Finales are tough. You have to wrap up storylines and set the stage for whatever comes next, leave audiences feeling satisfied but not without some apprehension, and end on a high note without being too obvious about it. For every Alias season one finale (“Mom?”), there’s Lost’s Jack and Locke staring into the hatch. It’s a difficult thing to do, and it’s a promising sign that in their first at-bat with season-enders, Crazy Ex-Girlfriend pretty much hit a home run. Directed by co-creator Aline Brosh McKenna and written by Rene Gube (Father Brah!), “Paula Needs to Get Over Josh!” hits basically all the points it needs to hit, and just as a bonus, seems to offer something of a thesis on the whole season. That’s a dramaturgical mic-drop.
Rebecca’s had three relationships that really matter this season—three different love stories, if you will—and they all change in the course of one hour. Each is tested in a new way, each gets more complicated, and each ends up much clearer and headed in a different direction (for better or worse). There’s a lot to talk about in this episode, and we’ll catch as much as possible, but it’s most useful to break things down into those three relationships. So let’s go. One more spin around the dance floor.
Pure (but messy) love
Get ready, Paula haters. You’re not going to much like this chunk.
After this episode, it’s clear that, for all its many, many complications, the most valuable relationship Rebecca has in West Covina is Paula. After episode after episode of lunacy (some of which gets revealed in a killer send-up of the Gypsy classic “Rose’s Turn”), Rebecca and Paula have the single healthiest scene of the season. (Well, the single healthiest scene between any pairing that’s not White Josh and Darryl.) They had a fight, as people do. They were both right, and both wrong. Paula did some dumb shit. It happens. What matters is that, when the time came, two people who love each other fell all over themselves to try to make things right.
Of all the clarifying moments in the season finale, none was perhaps as surprising as Paula and Rebecca finding the true nature of the friendship they’ve built over eighteen episodes. Perhaps the most surprising thing of all is that it’s so surprising. It shouldn’t be that unexpected that a show created by two women should choose to most firmly underline the importance of its central female friendship. But surprising it was, and refreshing. Rebecca may end up in a mess nearly as big as that time she had Paula break her window to cover up that she broke into Josh’s house to cover up that she sent a bad text that revealed a bunch of the rest of her lies, but she gets one definitively happy ending. Will everything be smooth sailing with Rebecca and Paula moving forward? Probably not. Most relationships aren’t that simple. But each starts thinking about what the other actually needs, and about the value they place in each other. That’s no small thing.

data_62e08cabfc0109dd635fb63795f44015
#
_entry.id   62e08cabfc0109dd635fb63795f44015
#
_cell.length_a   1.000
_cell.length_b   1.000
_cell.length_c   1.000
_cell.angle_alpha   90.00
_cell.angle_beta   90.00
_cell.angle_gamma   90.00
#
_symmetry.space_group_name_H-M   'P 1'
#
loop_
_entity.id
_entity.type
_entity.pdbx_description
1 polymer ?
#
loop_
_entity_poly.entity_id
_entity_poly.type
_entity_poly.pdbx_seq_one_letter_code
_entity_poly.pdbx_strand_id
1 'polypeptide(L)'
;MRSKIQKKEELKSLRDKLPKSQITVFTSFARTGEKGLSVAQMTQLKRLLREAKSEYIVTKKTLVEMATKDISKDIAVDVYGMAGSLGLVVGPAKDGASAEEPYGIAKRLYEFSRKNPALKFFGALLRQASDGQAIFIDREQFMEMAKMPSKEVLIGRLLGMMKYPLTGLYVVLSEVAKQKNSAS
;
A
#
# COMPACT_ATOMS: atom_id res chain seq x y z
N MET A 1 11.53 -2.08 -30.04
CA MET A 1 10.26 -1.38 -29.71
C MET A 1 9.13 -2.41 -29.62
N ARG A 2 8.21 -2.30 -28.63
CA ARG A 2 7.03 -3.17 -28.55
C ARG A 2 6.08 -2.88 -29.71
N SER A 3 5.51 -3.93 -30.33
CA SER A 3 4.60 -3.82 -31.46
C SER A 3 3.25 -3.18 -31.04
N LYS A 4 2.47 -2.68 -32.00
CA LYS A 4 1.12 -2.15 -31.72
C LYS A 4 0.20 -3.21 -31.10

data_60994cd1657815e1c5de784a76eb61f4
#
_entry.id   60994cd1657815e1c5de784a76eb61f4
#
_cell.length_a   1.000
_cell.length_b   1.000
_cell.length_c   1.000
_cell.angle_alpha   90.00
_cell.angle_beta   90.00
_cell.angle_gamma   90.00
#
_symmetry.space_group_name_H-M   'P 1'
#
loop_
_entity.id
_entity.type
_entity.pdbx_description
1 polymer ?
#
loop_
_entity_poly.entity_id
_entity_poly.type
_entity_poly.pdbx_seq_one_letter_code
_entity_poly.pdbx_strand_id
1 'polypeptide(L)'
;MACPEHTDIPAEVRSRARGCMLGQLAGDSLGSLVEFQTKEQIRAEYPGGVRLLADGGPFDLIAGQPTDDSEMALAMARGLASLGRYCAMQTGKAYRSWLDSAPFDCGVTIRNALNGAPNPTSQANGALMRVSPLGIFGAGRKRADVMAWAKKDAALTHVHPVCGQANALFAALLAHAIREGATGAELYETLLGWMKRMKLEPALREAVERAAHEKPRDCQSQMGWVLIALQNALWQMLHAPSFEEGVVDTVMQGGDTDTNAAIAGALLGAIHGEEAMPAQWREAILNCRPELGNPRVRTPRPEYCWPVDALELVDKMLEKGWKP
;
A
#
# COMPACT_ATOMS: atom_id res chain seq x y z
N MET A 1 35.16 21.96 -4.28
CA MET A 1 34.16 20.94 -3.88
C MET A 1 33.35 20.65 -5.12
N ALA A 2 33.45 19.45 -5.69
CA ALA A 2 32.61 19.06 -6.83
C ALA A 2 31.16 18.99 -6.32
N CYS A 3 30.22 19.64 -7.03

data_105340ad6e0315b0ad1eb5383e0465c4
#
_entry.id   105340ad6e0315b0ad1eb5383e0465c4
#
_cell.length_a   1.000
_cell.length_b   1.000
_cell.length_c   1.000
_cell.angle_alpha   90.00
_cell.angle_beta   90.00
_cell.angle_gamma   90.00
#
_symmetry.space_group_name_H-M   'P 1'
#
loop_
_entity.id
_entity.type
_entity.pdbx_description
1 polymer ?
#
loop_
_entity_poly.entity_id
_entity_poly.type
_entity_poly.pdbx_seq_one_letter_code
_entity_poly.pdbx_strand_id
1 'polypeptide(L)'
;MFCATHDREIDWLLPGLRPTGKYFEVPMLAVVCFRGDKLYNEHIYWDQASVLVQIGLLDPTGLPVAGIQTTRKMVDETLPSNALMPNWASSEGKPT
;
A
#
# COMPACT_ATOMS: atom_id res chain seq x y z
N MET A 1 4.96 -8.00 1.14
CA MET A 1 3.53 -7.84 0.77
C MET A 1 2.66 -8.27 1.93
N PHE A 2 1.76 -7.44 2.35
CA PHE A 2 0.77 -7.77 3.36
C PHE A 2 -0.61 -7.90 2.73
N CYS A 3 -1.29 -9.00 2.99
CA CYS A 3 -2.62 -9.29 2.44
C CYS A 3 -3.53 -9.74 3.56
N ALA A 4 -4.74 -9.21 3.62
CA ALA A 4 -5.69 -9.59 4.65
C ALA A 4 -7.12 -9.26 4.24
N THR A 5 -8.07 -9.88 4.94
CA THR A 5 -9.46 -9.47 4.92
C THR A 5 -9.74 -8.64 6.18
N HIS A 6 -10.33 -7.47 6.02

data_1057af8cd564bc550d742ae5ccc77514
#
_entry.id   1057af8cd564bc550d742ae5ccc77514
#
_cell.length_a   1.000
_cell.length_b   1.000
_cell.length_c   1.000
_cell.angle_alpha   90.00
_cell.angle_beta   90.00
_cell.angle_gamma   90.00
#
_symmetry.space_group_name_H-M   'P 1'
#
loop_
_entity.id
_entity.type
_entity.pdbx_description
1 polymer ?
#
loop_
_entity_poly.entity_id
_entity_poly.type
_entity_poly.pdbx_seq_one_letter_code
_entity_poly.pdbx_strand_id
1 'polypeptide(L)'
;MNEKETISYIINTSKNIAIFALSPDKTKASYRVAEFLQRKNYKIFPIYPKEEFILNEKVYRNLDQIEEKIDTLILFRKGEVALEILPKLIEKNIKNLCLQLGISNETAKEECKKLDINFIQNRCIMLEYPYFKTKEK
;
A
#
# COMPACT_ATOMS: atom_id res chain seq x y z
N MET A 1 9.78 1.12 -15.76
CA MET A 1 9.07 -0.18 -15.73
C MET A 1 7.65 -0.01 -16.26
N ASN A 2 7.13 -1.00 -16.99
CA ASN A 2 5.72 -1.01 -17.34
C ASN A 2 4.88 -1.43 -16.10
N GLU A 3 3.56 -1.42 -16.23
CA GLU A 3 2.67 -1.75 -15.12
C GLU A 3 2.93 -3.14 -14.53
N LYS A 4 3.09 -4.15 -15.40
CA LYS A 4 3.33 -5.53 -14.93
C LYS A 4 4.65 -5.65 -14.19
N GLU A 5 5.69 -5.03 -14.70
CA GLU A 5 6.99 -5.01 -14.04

And oh yeah, Donna Lynne Champlin sang the holy crap out of a terrific, funny, and illuminating character song. Mic-drop.
Complicated (and not necessarily healthy) love
Greg blew it. No getting around that. Rebecca got great advice twice, and acted on it both times—or at least tried to act. Granted, she made some mistakes as well (hanging all kinds of importance on a date that involves a wedding, for one), but healthy Rebecca made some mostly good choices. Nervous, yes. Awkward, yes. Wanting to force storybook romance into something that’s real, yes. But she tried to have real feelings and handle them in a reasonably healthy way.
And Greg blew it. Sometimes you start to fall just a little bit in love with a person who might be great for you, but they’re also a terrified, insecure, emotionally stunted alcoholic. Greg is those things, and that is no longer ambiguous. It’s not a cute, romantic-comedy obstacle. It’s not . One of the most impressive things about the finale is how firmly it hammers home that this season hasn’t been about #TeamJosh or #TeamGreg (if anything, it’s #TeamPaula and/or #TeamDarrylandWhiteJosh). Any moments of romantic love that feel genuine in this episode come from this pairing, but it’s impossible to watch and think that these people are in any way ready to be in a relationship. They can’t get it together to have an actual conversation about anything but UTIs.
Credit where it’s due: Greg and Rebecca’s scenes in this episode hit some beautiful comic notes, but what makes them work so well is the palpable sense that they’re each so fundamentally misinterpreting what’s happening. Two ships passing in the night, each drastically off course and maybe piloted by a drunk. Rene Gube has undoubtedly done some terrific work in the Crazy Ex-Girlfriend writers room this year, and even if he hadn’t, Father Brah would be gift enough. But with this finale, he manages to walk the line between slapstick and sorrow with admirable grace, and no scene walks that line more nimbly than Rebecca’s final scene with Greg. Santino Fontana and Rachel Bloom really earned their paychecks on this one.